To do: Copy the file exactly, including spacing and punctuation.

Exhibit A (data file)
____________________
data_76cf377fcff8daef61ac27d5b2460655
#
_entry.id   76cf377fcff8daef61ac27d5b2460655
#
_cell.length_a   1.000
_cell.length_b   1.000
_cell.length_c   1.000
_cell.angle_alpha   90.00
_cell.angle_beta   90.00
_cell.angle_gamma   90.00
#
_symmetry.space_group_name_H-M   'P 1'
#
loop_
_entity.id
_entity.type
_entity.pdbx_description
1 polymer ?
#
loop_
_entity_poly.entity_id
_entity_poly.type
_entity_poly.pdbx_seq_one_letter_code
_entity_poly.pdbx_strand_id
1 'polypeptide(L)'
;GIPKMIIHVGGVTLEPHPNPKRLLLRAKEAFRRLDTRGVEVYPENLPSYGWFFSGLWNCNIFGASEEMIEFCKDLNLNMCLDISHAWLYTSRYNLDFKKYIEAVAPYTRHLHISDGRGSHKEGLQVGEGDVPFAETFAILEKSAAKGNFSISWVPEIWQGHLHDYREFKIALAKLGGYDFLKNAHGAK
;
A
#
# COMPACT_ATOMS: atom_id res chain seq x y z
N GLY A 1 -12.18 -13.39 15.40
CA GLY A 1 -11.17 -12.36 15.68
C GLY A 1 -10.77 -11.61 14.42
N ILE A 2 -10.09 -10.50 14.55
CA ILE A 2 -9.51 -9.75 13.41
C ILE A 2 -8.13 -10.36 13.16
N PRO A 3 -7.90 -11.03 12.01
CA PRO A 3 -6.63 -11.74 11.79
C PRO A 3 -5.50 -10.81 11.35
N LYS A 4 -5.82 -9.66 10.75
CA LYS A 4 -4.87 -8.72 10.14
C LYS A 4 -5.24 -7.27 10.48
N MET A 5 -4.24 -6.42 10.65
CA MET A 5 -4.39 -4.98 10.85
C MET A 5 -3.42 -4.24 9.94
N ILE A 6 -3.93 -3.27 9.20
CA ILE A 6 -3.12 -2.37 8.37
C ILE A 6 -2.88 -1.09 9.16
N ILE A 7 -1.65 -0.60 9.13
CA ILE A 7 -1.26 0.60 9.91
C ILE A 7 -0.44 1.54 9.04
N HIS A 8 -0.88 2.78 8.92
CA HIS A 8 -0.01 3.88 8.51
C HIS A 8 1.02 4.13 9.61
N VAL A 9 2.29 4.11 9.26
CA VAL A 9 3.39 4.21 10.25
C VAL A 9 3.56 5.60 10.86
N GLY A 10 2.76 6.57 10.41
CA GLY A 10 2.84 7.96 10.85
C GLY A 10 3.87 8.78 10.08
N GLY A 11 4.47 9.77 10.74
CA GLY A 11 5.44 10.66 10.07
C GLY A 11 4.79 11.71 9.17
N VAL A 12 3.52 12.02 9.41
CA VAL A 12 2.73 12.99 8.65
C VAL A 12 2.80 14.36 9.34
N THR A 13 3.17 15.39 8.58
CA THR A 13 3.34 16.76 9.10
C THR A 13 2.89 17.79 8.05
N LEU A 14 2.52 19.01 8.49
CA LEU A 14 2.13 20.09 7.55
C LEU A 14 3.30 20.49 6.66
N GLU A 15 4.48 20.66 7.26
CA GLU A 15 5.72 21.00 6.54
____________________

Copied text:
data_76cf377fcff8daef61ac27d5b2460655
#
_entry.id   76cf377fcff8daef61ac27d5b2460655
#
_cell.length_a   1.000
_cell.length_b   1.000
_cell.length_c   1.000
_cell.angle_alpha   90.00
_cell.angle_beta   90.00
_cell.angle_gamma   90.00
#
_symmetry.space_group_name_H-M   'P 1'
#
loop_
_entity.id
_entity.type
_entity.pdbx_description
1 polymer ?
#
loop_
_entity_poly.entity_id
_entity_poly.type
_entity_poly.pdbx_seq_one_letter_code
_entity_poly.pdbx_strand_id
1 'polypeptide(L)'
;GIPKMIIHVGGVTLEPHPNPKRLLLRAKEAFRRLDTRGVEVYPENLPSYGWFFSGLWNCNIFGASEEMIEFCKDLNLNMCLDISHAWLYTSRYNLDFKKYIEAVAPYTRHLHISDGRGSHKEGLQVGEGDVPFAETFAILEKSAAKGNFSISWVPEIWQGHLHDYREFKIALAKLGGYDFLKNAHGAK
;
A
#
# COMPACT_ATOMS: atom_id res chain seq x y z
N GLY A 1 -12.18 -13.39 15.40
CA GLY A 1 -11.17 -12.36 15.68
C GLY A 1 -10.77 -11.61 14.42
N ILE A 2 -10.09 -10.50 14.55
CA ILE A 2 -9.51 -9.75 13.41
C ILE A 2 -8.13 -10.36 13.16
N PRO A 3 -7.90 -11.03 12.01
CA PRO A 3 -6.63 -11.74 11.79
C PRO A 3 -5.50 -10.81 11.35
N LYS A 4 -5.82 -9.66 10.75
CA LYS A 4 -4.87 -8.72 10.14
C LYS A 4 -5.24 -7.27 10.48
N MET A 5 -4.24 -6.42 10.65
CA MET A 5 -4.39 -4.98 10.85
C MET A 5 -3.42 -4.24 9.94
N ILE A 6 -3.93 -3.27 9.20
CA ILE A 6 -3.12 -2.37 8.37
C ILE A 6 -2.88 -1.09 9.16
N ILE A 7 -1.65 -0.60 9.13
CA ILE A 7 -1.26 0.60 9.91
C ILE A 7 -0.44 1.54 9.04
N HIS A 8 -0.88 2.78 8.92
CA HIS A 8 -0.01 3.88 8.51
C HIS A 8 1.02 4.13 9.61
N VAL A 9 2.29 4.11 9.26
CA VAL A 9 3.39 4.21 10.25
C VAL A 9 3.56 5.60 10.86
N GLY A 10 2.76 6.57 10.41
CA GLY A 10 2.84 7.96 10.85
C GLY A 10 3.87 8.78 10.08
N GLY A 11 4.47 9.77 10.74
CA GLY A 11 5.44 10.66 10.07
C GLY A 11 4.79 11.71 9.17
N VAL A 12 3.52 12.02 9.41
CA VAL A 12 2.73 12.99 8.65
C VAL A 12 2.80 14.36 9.34
N THR A 13 3.17 15.39 8.58
CA THR A 13 3.34 16.76 9.10
C THR A 13 2.89 17.79 8.05
N LEU A 14 2.52 19.01 8.49
CA LEU A 14 2.13 20.09 7.55
C LEU A 14 3.30 20.49 6.66
N GLU A 15 4.48 20.66 7.26
CA GLU A 15 5.72 21.00 6.54